Remembering Lang Hancock

lang hancockThe Hancock family has been in the news again recently, mostly Gina, and mostly for the wrong reasons, but it reminded me of the two times in which Gina’s father Lang Hancock and I crossed paths … although he didn’t realise it on either occasion.

The first occurred one day perhaps thirty-five years ago. I was stopped at the traffic lights at Christchurch on Stirling Highway in the Perth suburb of Claremont. It was a throbbing mid-summer’s day, the temperature in the mid-40s, one of those days when you can hardly touch the car’s steering wheel or gear stick without asbestos gloves. I drove a 1960s model VW Beetle in those days, and it had no air-conditioning. As I waited for the lights to turn green, I glanced casually around and saw that the car next to me was a huge silver Rolls Royce, a uniformed chauffeur at the wheel. Sitting in the back was the instantly-recognisable figure of mining magnate and billionaire Lang Hancock. He was wrapped in a heavy blanket to keep the chill of the Rolls’ air-conditioning at bay, and appeared to be smoking a large cigar. I remember thinking how this vision epitomised wealth.

The second occasion was more intriguing. My brother was a member of the Kings Park Tennis Club in the early 1980s, and he and I would occasionally have a game there on a weekday. On one such occasion I became aware of an unusual game of doubles across on the centre court, and after a while I could not help but stop to watch.  Three of the players were young, athletic and very stylish players; the fourth was in his 60s, stocky, with horn-rim spectacles and wearing long white ‘creams’ in the style of the 1930s champion Big Bill Tilden. The tennis was interesting, with lots of sharp volleys and neat winners.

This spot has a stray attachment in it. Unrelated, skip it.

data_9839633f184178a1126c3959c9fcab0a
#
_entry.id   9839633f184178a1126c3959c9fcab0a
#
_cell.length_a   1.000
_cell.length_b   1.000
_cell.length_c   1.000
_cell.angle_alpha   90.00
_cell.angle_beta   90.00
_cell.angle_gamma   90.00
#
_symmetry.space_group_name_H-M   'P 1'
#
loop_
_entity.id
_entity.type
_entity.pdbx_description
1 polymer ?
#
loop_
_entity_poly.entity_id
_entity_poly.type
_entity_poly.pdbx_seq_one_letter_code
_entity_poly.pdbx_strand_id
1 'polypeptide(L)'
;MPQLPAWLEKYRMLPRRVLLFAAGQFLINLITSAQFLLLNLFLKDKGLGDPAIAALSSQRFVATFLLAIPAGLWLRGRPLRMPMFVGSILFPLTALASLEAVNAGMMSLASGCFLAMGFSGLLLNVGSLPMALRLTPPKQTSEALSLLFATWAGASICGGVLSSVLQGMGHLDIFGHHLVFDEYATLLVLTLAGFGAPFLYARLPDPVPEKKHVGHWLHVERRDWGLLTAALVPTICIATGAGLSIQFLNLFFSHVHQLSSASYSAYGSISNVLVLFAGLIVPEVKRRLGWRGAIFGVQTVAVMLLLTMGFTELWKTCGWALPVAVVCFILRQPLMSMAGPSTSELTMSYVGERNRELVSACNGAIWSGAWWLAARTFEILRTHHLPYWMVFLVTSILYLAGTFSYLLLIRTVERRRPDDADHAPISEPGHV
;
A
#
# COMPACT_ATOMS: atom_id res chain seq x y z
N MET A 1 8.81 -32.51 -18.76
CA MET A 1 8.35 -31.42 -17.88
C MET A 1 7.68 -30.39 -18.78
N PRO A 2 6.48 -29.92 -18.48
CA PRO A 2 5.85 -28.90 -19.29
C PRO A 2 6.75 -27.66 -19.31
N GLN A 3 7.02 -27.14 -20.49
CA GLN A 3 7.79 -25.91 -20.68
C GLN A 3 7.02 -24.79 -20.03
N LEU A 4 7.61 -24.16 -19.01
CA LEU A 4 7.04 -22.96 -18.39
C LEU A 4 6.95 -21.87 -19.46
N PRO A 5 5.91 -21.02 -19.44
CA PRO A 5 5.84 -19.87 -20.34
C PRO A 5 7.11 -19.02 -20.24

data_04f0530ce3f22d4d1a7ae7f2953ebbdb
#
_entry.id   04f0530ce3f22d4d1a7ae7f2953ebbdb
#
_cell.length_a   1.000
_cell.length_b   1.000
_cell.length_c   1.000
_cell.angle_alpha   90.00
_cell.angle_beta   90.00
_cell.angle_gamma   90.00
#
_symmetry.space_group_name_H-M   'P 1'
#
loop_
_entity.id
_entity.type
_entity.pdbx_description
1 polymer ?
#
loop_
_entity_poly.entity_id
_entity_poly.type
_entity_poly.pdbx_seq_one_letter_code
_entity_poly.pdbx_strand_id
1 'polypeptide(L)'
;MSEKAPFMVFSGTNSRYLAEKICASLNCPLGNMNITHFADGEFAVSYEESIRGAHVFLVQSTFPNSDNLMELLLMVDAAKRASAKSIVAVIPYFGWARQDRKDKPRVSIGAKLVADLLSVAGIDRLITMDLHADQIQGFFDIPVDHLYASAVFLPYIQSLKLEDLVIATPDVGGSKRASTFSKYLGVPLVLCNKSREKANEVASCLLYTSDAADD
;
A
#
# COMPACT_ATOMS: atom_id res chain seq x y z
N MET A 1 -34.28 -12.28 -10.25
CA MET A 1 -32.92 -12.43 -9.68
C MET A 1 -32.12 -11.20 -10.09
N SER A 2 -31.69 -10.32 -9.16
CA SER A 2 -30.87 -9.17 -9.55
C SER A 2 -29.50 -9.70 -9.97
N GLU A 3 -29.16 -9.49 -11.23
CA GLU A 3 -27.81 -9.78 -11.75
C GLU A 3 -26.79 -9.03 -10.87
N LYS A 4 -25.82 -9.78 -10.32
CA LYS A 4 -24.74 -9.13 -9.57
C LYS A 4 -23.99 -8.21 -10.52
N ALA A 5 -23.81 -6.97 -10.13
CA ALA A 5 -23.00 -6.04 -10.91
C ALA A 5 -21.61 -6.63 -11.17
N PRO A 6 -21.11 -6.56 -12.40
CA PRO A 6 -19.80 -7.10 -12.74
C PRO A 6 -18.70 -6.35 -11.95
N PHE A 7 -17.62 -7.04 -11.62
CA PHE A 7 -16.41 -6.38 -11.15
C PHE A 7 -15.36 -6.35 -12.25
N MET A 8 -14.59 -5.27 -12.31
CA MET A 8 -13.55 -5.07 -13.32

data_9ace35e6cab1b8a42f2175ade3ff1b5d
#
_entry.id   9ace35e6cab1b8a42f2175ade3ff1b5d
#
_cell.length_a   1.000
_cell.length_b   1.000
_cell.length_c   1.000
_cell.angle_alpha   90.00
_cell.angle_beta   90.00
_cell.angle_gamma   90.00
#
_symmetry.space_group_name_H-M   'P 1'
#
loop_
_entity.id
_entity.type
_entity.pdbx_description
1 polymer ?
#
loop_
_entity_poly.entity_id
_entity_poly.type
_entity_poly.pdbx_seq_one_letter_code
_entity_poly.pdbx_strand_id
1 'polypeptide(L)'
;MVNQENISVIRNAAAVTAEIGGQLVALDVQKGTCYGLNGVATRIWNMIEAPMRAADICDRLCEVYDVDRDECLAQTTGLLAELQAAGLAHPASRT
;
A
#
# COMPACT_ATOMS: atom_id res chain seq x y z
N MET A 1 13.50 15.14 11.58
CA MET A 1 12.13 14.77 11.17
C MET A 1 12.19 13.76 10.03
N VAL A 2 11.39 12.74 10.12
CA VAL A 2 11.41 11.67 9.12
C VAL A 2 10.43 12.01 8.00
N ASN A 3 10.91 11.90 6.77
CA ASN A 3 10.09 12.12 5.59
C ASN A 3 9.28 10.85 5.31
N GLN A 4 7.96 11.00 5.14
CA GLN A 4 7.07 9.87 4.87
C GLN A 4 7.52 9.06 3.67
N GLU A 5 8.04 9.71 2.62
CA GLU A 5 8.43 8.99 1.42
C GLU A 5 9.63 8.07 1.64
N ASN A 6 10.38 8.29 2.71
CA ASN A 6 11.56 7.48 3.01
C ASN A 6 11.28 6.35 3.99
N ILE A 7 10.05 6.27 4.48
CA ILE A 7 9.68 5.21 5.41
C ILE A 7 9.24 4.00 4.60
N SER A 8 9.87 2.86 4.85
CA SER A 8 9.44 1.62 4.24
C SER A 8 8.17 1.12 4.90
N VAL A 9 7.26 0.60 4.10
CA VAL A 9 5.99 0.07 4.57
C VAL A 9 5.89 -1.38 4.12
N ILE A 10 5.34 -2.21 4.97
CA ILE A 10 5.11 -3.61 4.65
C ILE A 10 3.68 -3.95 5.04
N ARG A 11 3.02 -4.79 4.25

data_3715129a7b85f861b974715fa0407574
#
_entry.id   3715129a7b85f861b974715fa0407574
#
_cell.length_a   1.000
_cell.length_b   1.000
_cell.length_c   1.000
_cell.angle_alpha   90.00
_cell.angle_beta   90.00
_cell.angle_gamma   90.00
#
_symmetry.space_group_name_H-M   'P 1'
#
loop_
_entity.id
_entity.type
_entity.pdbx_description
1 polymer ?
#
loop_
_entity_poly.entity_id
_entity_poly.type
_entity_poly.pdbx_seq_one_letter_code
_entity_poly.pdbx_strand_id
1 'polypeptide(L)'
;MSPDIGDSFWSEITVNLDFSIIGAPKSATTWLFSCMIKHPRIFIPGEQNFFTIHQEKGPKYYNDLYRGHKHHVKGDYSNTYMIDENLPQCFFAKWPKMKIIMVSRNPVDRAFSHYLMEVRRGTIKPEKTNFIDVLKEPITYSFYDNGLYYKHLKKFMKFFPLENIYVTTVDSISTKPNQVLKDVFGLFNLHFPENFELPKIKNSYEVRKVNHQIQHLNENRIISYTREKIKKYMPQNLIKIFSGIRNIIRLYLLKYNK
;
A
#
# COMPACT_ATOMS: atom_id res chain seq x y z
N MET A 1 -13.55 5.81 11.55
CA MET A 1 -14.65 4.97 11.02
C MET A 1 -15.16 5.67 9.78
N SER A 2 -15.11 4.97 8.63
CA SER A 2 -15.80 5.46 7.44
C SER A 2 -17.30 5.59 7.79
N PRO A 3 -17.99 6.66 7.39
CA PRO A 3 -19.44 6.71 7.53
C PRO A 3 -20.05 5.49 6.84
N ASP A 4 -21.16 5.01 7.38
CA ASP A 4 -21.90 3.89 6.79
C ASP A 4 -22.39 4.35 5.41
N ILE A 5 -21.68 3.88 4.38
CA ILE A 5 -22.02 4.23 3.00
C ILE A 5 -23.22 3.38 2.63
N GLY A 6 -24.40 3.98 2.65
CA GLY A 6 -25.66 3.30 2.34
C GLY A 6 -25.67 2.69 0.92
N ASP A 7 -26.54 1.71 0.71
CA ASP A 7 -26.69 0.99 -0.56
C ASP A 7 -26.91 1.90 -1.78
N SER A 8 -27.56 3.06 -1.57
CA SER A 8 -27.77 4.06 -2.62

My brother explained: this was Lang Hancock and it was one of his regular weekly games, always on the beautiful grass centre court. Lang loved his tennis and was a member at Kings Park, but having become a billionaire he no longer favoured the ragbag standard of ‘social tennis’ on a Saturday afternoon, or playing on the back courts. So he  arranged his own games. This he did by hiring three professional tennis players to make up the four and paying for the centre court to be prepared for his exclusive use. Lang would pay the young pros an hourly rate to play with him once a week for a two hour session.

I recalled this recently with a friend who had been a club pro back in those days. He knew all about the Hancock gig. Among themselves, the pros had a pact about how to play: they would keep the rallies going, bringing Lang into things and subtly making him look good, right up until the moment when they got an easy put-away. Then they would put it away … always remembering of course, not to drill the man with the cheque book. Lang was a better than everage tennis player who could handle the ball when it came to him, and so long as he didn’t have to do too much chasing. Although no longer agile, he was a pleasant partner and fair sportsman. To the young club professionals of the day it was an easy dollar, but it was also fun, and they enjoyed the games. Lang no doubt knew they were indulging him, but did not let this affect his enjoyment.